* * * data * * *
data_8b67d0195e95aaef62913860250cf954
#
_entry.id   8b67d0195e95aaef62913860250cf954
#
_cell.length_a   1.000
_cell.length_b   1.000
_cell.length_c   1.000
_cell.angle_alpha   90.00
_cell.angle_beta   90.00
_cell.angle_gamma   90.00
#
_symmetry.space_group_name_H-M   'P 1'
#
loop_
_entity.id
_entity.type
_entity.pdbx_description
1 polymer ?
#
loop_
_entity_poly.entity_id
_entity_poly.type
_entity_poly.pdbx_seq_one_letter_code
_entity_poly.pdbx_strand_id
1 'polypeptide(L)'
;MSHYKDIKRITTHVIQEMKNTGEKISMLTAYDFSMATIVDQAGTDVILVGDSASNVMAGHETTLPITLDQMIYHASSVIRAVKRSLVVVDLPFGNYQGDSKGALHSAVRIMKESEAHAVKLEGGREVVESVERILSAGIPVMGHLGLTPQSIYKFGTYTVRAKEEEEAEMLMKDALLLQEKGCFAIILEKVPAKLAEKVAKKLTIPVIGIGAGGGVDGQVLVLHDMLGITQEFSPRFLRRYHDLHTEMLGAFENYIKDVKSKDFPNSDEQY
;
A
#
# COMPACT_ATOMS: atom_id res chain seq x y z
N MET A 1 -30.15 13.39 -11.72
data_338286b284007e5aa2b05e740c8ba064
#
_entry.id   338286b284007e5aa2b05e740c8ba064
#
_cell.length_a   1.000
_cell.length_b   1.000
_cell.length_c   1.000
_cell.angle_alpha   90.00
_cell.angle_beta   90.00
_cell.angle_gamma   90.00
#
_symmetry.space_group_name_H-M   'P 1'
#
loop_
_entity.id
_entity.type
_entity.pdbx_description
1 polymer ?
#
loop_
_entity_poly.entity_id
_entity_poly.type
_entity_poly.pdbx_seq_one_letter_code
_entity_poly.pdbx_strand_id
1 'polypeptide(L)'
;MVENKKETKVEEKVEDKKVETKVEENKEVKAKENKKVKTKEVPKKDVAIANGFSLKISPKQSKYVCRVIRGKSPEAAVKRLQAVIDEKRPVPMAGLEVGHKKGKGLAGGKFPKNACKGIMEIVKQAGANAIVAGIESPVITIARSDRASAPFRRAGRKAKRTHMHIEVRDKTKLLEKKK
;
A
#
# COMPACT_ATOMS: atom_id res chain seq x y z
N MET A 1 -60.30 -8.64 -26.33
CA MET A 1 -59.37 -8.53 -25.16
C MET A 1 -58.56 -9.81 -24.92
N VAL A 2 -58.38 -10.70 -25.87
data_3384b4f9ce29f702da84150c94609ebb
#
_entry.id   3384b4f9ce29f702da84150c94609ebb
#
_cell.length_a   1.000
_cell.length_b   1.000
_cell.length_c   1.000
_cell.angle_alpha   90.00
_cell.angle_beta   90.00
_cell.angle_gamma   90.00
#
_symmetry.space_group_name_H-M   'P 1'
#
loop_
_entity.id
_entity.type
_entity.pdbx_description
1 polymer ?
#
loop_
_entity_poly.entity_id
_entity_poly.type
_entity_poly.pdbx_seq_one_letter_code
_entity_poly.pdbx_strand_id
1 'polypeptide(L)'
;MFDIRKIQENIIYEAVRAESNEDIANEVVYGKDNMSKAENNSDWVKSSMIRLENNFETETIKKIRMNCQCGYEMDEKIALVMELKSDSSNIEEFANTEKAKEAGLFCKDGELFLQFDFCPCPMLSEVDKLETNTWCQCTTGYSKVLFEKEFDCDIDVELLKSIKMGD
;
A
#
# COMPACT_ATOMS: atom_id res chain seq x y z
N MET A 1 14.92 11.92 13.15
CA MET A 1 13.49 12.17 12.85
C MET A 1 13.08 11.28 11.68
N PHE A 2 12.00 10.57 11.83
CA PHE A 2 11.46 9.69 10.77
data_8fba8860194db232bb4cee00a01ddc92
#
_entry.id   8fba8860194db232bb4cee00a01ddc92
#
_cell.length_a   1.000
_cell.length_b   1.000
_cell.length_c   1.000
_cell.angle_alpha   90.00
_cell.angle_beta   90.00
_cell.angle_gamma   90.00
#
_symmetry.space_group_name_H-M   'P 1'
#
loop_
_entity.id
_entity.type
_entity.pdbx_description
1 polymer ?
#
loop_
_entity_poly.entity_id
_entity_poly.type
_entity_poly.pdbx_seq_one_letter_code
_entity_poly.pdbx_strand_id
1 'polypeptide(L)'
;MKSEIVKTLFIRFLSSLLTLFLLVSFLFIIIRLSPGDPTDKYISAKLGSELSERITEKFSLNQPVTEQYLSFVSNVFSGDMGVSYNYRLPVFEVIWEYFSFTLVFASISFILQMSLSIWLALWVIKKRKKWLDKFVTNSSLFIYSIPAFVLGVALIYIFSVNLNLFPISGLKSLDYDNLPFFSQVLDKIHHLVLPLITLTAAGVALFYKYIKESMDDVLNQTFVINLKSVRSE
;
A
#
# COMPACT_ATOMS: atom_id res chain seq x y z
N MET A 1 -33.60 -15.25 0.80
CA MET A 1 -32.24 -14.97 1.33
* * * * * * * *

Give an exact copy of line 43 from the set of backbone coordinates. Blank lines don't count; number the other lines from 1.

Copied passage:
_symmetry.space_group_name_H-M   'P 1'